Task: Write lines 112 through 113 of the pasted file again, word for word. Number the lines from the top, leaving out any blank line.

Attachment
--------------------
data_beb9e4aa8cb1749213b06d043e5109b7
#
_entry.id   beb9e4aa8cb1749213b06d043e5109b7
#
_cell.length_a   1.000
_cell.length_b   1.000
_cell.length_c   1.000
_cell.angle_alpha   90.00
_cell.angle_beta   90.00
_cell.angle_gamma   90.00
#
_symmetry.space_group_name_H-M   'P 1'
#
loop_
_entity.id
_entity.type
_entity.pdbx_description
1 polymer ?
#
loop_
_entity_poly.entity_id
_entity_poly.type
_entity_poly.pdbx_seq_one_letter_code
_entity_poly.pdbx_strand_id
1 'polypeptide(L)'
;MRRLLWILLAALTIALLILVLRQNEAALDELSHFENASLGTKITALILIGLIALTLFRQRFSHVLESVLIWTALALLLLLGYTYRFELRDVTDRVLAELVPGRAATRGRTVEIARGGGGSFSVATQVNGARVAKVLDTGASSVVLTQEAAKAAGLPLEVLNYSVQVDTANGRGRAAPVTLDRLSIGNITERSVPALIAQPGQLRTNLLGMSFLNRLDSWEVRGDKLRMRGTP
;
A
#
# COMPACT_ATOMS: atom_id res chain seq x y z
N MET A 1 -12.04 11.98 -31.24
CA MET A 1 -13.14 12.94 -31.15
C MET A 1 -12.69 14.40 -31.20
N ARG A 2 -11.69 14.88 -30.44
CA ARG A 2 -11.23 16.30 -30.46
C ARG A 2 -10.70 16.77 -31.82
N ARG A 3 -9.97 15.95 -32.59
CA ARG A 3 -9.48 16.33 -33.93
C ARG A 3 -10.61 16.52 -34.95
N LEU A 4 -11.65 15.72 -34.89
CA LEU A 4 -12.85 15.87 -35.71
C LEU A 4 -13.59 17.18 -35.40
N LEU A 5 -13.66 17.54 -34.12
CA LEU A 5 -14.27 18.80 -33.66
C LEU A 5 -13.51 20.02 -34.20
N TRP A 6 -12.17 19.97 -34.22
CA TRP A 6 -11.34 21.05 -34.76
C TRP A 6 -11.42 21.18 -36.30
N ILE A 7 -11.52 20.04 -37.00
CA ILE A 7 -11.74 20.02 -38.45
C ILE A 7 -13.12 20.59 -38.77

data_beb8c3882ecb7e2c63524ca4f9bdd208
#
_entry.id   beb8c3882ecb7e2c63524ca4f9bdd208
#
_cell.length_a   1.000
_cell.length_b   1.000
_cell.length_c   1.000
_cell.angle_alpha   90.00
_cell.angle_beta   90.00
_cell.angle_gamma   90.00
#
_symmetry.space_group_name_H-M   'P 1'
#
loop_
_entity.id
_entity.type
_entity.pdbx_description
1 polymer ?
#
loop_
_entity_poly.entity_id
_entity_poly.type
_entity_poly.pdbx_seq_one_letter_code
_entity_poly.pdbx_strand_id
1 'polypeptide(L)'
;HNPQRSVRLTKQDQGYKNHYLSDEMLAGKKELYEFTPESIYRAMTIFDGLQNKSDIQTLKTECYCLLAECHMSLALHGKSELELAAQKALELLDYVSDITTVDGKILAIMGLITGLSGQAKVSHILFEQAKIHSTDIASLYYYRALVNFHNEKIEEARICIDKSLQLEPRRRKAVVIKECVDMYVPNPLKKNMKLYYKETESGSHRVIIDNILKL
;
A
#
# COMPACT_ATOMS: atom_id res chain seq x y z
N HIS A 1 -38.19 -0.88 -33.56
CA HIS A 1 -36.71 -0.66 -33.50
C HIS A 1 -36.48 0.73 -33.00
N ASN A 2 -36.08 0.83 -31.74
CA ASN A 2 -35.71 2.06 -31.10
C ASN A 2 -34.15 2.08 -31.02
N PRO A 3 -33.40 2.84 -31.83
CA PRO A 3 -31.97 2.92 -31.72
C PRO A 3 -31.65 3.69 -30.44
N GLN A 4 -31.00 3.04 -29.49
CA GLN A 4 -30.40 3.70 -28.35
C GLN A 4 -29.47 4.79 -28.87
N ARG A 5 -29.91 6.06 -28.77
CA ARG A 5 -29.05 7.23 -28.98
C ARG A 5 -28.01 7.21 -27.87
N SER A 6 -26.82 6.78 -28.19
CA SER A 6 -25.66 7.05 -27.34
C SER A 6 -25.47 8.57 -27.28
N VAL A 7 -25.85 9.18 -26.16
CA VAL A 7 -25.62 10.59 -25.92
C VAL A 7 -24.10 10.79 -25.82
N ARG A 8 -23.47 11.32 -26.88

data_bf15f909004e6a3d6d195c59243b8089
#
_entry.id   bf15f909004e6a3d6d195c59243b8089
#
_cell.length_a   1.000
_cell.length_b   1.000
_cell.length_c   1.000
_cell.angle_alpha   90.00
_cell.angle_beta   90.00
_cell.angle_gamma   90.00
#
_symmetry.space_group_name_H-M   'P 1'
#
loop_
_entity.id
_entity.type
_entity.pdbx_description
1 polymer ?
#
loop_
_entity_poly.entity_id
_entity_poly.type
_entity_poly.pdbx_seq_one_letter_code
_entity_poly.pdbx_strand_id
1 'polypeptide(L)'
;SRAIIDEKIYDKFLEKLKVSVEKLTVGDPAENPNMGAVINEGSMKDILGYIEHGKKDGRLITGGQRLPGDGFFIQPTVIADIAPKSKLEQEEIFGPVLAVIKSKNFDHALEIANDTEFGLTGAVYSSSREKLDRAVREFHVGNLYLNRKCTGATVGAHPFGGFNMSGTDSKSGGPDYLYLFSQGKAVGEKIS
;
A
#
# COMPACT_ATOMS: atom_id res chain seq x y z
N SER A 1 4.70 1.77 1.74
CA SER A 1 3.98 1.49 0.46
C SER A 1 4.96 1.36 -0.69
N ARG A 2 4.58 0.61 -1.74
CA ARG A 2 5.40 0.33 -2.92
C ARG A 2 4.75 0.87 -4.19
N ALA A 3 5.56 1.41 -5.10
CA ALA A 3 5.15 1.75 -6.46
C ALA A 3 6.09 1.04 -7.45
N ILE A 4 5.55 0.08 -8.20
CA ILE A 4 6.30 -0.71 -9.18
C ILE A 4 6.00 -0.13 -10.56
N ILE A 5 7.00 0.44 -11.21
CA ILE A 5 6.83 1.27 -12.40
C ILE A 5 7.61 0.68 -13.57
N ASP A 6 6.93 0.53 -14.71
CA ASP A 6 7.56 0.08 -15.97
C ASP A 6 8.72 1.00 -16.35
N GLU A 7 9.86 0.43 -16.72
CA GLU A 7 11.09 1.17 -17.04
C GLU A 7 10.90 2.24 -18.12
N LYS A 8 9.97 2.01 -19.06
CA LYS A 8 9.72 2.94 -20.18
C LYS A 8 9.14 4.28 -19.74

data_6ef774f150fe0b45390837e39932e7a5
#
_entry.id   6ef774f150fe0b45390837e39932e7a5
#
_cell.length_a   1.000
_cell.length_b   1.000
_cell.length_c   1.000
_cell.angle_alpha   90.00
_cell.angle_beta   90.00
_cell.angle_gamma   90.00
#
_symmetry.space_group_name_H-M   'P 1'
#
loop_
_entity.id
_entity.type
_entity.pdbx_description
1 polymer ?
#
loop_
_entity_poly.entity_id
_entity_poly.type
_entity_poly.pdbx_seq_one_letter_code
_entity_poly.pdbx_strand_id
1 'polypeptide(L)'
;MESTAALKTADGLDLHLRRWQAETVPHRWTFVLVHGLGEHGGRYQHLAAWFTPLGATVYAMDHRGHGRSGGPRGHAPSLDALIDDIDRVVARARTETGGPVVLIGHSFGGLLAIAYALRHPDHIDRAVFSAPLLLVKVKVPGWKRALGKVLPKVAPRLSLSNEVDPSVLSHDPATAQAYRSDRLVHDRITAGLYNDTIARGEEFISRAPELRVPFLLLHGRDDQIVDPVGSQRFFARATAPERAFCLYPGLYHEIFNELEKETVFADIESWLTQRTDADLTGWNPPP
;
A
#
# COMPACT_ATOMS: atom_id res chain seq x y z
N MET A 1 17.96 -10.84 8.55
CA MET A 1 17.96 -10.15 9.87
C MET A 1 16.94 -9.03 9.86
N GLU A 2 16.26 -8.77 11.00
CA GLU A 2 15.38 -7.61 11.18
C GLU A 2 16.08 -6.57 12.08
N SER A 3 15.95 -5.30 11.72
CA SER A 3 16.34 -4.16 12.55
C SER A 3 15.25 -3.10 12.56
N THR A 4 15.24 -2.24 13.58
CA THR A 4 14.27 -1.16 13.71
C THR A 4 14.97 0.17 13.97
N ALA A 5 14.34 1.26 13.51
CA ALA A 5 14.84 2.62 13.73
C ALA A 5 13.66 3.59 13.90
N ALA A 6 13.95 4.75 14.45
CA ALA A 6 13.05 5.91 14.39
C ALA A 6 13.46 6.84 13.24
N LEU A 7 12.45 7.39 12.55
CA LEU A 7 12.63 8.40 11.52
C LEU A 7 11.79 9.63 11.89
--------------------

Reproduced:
_cell.angle_beta   90.00
_cell.angle_gamma   90.00